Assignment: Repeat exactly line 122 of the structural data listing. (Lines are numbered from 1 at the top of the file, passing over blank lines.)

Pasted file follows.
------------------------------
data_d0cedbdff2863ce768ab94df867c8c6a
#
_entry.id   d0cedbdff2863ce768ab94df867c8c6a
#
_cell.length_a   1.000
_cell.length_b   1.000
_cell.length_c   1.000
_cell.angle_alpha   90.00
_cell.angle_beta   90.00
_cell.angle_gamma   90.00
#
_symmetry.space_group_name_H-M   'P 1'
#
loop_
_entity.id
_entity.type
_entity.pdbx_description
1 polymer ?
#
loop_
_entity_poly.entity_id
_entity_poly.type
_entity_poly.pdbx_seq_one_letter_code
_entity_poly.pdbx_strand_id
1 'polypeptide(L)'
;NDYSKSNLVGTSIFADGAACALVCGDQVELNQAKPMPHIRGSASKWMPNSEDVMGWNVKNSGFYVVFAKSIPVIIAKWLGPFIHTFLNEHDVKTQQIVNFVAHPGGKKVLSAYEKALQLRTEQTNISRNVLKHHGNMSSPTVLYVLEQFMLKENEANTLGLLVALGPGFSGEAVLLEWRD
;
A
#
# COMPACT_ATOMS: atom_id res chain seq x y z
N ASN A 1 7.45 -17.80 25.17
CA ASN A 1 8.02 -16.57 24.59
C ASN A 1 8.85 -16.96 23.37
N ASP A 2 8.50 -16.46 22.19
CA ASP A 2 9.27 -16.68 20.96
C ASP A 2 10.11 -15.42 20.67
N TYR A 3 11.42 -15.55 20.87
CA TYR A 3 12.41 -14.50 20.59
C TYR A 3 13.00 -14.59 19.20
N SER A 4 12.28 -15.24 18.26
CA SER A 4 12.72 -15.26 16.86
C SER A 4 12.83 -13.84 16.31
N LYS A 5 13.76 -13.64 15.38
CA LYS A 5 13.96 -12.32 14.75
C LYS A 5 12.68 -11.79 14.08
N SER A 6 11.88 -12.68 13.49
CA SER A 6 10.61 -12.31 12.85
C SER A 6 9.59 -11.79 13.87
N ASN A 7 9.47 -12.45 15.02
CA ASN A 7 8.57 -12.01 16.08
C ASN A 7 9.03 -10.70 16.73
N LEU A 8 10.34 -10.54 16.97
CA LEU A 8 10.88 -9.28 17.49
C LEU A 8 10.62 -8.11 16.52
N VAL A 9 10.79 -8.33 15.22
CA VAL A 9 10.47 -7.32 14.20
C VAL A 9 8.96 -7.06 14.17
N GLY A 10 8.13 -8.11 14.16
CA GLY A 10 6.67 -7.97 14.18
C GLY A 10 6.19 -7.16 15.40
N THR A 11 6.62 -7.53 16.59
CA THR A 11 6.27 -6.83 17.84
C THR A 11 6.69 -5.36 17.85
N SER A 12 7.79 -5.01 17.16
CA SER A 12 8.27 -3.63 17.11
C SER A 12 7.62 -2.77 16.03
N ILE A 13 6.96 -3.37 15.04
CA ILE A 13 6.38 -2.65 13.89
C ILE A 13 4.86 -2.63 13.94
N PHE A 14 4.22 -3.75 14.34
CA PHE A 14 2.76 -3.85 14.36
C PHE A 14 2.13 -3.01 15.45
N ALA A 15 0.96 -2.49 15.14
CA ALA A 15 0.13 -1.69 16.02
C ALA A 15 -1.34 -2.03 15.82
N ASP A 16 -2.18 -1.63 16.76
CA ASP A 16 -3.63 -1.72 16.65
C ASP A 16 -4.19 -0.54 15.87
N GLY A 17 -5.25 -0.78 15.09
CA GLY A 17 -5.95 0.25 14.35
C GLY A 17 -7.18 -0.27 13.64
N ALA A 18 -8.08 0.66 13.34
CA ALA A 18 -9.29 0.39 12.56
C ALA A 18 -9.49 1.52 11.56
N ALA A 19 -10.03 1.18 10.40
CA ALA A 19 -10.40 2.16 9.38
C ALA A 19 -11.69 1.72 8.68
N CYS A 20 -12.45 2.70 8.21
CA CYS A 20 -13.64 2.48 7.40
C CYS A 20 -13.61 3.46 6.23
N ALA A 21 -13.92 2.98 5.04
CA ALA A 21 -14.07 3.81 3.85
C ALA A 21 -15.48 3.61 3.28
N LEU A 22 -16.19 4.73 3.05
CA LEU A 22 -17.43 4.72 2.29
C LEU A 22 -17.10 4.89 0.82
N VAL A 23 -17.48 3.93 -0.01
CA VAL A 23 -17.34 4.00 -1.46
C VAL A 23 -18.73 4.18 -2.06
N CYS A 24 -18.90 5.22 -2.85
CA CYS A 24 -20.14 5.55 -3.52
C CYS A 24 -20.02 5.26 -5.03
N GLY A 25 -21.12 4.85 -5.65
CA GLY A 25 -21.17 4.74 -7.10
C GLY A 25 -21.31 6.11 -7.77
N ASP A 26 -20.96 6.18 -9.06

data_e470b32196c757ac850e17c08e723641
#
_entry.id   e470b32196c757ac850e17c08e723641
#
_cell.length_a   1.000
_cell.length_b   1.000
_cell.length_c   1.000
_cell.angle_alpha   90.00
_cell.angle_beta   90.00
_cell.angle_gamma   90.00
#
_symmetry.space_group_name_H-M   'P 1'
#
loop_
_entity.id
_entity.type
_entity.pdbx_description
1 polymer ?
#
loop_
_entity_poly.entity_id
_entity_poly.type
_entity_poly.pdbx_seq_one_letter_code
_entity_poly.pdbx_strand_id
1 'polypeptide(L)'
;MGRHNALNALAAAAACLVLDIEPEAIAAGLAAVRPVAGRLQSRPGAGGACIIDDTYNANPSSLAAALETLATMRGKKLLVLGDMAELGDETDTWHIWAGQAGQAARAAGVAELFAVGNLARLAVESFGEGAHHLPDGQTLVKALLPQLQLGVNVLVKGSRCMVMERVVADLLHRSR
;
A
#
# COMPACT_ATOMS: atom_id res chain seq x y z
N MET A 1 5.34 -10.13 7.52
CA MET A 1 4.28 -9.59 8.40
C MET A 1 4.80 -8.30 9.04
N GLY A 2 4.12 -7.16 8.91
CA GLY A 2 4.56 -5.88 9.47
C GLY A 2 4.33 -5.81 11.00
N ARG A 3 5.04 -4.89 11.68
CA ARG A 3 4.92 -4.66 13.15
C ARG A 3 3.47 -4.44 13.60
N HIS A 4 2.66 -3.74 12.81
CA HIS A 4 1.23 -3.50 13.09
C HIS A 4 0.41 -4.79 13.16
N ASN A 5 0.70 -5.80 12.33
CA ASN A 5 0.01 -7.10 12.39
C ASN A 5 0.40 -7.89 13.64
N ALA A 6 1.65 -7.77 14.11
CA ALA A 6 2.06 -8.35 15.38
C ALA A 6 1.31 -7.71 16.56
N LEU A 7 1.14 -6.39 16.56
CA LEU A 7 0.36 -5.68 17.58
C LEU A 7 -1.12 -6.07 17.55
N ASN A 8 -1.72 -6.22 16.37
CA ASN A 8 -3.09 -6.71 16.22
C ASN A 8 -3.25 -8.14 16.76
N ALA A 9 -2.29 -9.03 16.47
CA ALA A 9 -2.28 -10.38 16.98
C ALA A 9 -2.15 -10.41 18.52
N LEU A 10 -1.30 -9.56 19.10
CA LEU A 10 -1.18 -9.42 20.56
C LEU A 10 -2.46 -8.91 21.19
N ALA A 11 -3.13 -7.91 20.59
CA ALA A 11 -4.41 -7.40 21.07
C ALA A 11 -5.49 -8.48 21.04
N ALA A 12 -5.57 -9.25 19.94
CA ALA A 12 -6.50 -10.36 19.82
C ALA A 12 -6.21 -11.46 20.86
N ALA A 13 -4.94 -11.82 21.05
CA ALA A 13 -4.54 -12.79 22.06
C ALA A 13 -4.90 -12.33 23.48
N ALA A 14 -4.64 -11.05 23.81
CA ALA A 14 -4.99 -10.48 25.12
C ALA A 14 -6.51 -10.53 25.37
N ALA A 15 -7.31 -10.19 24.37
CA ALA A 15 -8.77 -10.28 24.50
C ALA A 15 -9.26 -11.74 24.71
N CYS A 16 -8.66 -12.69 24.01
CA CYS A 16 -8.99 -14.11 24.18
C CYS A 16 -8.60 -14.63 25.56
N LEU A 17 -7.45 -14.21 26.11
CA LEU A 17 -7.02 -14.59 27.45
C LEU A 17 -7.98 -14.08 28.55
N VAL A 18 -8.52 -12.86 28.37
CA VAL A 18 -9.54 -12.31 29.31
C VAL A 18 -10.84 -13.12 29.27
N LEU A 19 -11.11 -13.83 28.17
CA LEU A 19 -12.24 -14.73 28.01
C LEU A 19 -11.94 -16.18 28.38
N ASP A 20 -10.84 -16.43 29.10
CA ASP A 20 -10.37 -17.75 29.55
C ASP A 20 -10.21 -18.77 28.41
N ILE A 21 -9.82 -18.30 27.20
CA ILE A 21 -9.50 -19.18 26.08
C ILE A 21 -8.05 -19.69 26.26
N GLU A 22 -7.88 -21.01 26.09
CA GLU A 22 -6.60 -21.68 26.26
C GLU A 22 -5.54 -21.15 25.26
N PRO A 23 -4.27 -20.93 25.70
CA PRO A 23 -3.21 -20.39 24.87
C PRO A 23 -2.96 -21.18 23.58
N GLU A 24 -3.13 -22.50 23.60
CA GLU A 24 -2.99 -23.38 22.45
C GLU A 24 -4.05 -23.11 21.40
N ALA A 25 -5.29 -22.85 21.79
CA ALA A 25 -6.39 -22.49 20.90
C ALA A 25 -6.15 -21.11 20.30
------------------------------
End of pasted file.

_entity.type